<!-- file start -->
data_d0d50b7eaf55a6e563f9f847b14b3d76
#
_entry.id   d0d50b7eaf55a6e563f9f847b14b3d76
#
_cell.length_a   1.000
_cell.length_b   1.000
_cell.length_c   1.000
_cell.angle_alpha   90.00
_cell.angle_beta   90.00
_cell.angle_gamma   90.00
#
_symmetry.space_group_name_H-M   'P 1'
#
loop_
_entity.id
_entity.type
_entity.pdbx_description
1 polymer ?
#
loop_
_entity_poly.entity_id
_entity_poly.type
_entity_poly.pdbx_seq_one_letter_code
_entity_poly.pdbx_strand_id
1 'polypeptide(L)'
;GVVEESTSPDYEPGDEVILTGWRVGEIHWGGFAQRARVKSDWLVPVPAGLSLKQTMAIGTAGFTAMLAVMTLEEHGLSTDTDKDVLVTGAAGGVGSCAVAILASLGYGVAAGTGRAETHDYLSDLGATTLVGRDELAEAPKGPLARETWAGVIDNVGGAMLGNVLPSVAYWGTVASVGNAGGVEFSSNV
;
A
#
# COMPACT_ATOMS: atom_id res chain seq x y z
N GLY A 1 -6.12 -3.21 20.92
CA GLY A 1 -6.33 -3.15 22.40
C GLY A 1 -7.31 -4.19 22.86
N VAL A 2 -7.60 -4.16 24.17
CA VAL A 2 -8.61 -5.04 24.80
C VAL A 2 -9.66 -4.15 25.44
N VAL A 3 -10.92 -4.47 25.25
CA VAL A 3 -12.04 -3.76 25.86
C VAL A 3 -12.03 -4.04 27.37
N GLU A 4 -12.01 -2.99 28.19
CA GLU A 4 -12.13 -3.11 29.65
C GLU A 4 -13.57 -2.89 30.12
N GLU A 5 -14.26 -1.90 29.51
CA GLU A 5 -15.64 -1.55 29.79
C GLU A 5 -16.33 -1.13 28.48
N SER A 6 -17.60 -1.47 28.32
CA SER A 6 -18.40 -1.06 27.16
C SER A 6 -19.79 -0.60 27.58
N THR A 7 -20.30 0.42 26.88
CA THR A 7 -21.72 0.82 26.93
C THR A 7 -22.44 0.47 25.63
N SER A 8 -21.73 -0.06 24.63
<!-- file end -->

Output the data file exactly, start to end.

data_d0d50b7eaf55a6e563f9f847b14b3d76
#
_entry.id   d0d50b7eaf55a6e563f9f847b14b3d76
#
_cell.length_a   1.000
_cell.length_b   1.000
_cell.length_c   1.000
_cell.angle_alpha   90.00
_cell.angle_beta   90.00
_cell.angle_gamma   90.00
#
_symmetry.space_group_name_H-M   'P 1'
#
loop_
_entity.id
_entity.type
_entity.pdbx_description
1 polymer ?
#
loop_
_entity_poly.entity_id
_entity_poly.type
_entity_poly.pdbx_seq_one_letter_code
_entity_poly.pdbx_strand_id
1 'polypeptide(L)'
;GVVEESTSPDYEPGDEVILTGWRVGEIHWGGFAQRARVKSDWLVPVPAGLSLKQTMAIGTAGFTAMLAVMTLEEHGLSTDTDKDVLVTGAAGGVGSCAVAILASLGYGVAAGTGRAETHDYLSDLGATTLVGRDELAEAPKGPLARETWAGVIDNVGGAMLGNVLPSVAYWGTVASVGNAGGVEFSSNV
;
A
#
# COMPACT_ATOMS: atom_id res chain seq x y z
N GLY A 1 -6.12 -3.21 20.92
CA GLY A 1 -6.33 -3.15 22.40
C GLY A 1 -7.31 -4.19 22.86
N VAL A 2 -7.60 -4.16 24.17
CA VAL A 2 -8.61 -5.04 24.80
C VAL A 2 -9.66 -4.15 25.44
N VAL A 3 -10.92 -4.47 25.25
CA VAL A 3 -12.04 -3.76 25.86
C VAL A 3 -12.03 -4.04 27.37
N GLU A 4 -12.01 -2.99 28.19
CA GLU A 4 -12.13 -3.11 29.65
C GLU A 4 -13.57 -2.89 30.12
N GLU A 5 -14.26 -1.90 29.51
CA GLU A 5 -15.64 -1.55 29.79
C GLU A 5 -16.33 -1.13 28.48
N SER A 6 -17.60 -1.47 28.32
CA SER A 6 -18.40 -1.06 27.16
C SER A 6 -19.79 -0.60 27.58
N THR A 7 -20.30 0.42 26.88
CA THR A 7 -21.72 0.82 26.93
C THR A 7 -22.44 0.47 25.63
N SER A 8 -21.73 -0.06 24.63